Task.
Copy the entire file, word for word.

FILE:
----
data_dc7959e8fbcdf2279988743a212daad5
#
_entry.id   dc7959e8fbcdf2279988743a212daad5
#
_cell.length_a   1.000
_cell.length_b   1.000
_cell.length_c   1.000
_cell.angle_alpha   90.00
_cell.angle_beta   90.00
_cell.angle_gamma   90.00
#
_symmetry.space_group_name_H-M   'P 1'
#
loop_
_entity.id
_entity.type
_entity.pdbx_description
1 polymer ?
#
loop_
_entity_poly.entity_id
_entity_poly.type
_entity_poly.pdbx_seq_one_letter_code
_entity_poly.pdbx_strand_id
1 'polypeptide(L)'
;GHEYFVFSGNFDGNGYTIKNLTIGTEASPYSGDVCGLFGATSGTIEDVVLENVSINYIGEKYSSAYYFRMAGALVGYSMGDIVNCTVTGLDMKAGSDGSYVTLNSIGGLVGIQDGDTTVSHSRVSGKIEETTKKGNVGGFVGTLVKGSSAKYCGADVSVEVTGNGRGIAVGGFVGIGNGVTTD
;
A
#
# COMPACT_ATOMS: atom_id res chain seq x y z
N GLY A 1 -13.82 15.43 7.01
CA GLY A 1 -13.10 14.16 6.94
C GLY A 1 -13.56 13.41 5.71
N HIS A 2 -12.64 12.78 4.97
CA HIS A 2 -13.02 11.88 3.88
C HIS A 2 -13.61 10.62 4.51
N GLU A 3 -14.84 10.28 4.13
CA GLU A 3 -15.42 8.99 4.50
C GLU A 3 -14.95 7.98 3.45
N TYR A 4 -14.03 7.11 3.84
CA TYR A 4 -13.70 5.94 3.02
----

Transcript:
data_dc7959e8fbcdf2279988743a212daad5
#
_entry.id   dc7959e8fbcdf2279988743a212daad5
#
_cell.length_a   1.000
_cell.length_b   1.000
_cell.length_c   1.000
_cell.angle_alpha   90.00
_cell.angle_beta   90.00
_cell.angle_gamma   90.00
#
_symmetry.space_group_name_H-M   'P 1'
#
loop_
_entity.id
_entity.type
_entity.pdbx_description
1 polymer ?
#
loop_
_entity_poly.entity_id
_entity_poly.type
_entity_poly.pdbx_seq_one_letter_code
_entity_poly.pdbx_strand_id
1 'polypeptide(L)'
;GHEYFVFSGNFDGNGYTIKNLTIGTEASPYSGDVCGLFGATSGTIEDVVLENVSINYIGEKYSSAYYFRMAGALVGYSMGDIVNCTVTGLDMKAGSDGSYVTLNSIGGLVGIQDGDTTVSHSRVSGKIEETTKKGNVGGFVGTLVKGSSAKYCGADVSVEVTGNGRGIAVGGFVGIGNGVTTD
;
A
#
# COMPACT_ATOMS: atom_id res chain seq x y z
N GLY A 1 -13.82 15.43 7.01
CA GLY A 1 -13.10 14.16 6.94
C GLY A 1 -13.56 13.41 5.71
N HIS A 2 -12.64 12.78 4.97
CA HIS A 2 -13.02 11.88 3.88
C HIS A 2 -13.61 10.62 4.51
N GLU A 3 -14.84 10.28 4.13
CA GLU A 3 -15.42 8.99 4.50
C GLU A 3 -14.95 7.98 3.45
N TYR A 4 -14.03 7.11 3.84
CA TYR A 4 -13.70 5.94 3.02